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As a parent, you’re probably curious about what your child is doing at school each day. One key aspect of an elementary schooler’s day involves outdoor exploration. Academic classroom work is important, but children also learn by hands-on exploration of the real world.

Montessori schools make time each day for students to go outside and we also schedule regular field trips. Keeping a nature journal alongside these activities helps students document what they’re learning in the outdoor world and strengthen their skills. We don’t just want to teach science. We also want to get children excited about the possibilities out there in the real world.

What’s A Nature Journal?

A nature journal is a notebook that children take outside with them to document their observations. It gives them a place to take notes and draw pictures of the plants, animals, and locations they get to explore each day. They’ll often take the journal with them on field trips as well, to places like The Dallas World Aquarium and The Dallas Zoo.

Nature journals blend creativity and scientific observation to help children remember and assimilate information. It’s a way for children to take ownership of how they learn and document their own discoveries.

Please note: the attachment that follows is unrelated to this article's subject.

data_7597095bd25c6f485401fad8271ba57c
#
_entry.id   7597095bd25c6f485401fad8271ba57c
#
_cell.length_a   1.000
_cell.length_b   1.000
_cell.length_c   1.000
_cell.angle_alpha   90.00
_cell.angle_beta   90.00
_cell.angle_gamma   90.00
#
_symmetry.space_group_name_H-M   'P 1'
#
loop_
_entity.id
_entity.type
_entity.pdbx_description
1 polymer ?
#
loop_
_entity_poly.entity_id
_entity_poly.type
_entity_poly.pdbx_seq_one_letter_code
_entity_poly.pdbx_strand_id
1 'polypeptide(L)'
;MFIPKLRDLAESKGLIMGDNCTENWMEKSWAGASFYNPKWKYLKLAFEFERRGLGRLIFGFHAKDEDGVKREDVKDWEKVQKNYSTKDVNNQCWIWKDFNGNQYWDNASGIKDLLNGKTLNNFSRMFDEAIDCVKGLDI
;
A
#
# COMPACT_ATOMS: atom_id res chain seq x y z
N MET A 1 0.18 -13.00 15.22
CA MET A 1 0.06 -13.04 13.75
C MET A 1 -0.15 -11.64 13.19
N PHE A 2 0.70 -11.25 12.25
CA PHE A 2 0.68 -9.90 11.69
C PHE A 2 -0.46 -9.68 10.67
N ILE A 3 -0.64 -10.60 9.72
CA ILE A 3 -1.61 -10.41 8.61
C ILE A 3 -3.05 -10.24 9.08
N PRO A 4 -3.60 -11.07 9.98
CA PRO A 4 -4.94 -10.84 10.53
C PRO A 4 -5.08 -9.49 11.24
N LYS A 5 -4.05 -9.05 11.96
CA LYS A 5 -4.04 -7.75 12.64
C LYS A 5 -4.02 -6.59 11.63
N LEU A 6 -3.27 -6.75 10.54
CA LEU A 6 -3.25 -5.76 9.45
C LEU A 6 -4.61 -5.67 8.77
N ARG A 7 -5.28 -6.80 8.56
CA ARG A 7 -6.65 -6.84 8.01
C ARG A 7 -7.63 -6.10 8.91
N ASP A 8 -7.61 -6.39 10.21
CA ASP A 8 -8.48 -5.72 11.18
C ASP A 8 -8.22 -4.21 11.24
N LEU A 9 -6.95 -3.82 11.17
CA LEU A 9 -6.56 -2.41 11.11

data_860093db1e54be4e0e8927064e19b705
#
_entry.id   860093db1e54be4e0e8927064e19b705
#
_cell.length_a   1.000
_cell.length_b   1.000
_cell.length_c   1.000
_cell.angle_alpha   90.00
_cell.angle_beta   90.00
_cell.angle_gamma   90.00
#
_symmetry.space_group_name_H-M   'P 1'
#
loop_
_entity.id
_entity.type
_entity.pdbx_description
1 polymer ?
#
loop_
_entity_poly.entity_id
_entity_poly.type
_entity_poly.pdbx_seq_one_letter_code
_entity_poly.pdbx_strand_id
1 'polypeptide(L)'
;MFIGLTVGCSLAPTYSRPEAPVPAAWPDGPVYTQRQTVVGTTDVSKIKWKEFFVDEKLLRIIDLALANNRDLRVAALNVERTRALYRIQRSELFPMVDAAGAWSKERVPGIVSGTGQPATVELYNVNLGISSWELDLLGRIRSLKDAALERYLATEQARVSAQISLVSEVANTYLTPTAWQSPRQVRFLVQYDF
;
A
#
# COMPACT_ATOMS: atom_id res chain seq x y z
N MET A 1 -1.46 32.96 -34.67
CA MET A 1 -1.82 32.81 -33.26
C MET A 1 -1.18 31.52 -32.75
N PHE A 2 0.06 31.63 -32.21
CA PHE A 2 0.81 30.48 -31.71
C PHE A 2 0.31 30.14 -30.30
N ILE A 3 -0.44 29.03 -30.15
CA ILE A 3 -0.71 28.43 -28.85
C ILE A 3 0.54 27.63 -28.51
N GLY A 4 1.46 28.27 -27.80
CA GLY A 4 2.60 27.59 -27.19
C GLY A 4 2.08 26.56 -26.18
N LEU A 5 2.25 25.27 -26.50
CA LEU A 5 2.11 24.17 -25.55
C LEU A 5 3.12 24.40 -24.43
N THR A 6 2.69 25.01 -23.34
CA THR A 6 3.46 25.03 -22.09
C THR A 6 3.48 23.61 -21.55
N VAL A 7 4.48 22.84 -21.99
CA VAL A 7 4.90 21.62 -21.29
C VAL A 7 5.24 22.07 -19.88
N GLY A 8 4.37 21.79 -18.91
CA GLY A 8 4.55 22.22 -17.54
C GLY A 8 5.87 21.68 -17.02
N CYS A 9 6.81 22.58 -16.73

Hands-On Science

By spending time in nature, we’re providing hands-on experience with botany, biology, chemistry, and many other natural sciences. Children learn about botany by studying and collecting plants. They’ll learn about biology by observing small animals. They’ll learn about geology as they inspect rocks and soil outdoors.

As children get older, the firsthand experience they got while exploring the world outdoors carries over to the classroom. Here at Pebblecreek, we’re continually working to include more hands-on activities and experiments in all of our science programs. We want to make science interesting for children.

Strengthening Skills

When students keep nature journals of their outdoor finds, it gives teachers a way to track their growth in skills like observation, art, and writing. As your kids learn more about their world, they also learn to write their own observations in their own words. In addition, the journals give us a way to direct students’ excitement from being outdoors into learning activities.

We can also use the nature journals as a jumping-off point for other activities. For example, if we’re teaching students how to use a digital camera, we can take notes in our journals about the things we photograph and then print pictures to paste into the journal.

When students keep nature journals, they’re strengthening writing and observation skills that carry over into practical life outside the classroom. They’re also learning a love of nature that they can carry on into adult life as contentious people who care about the world around them.

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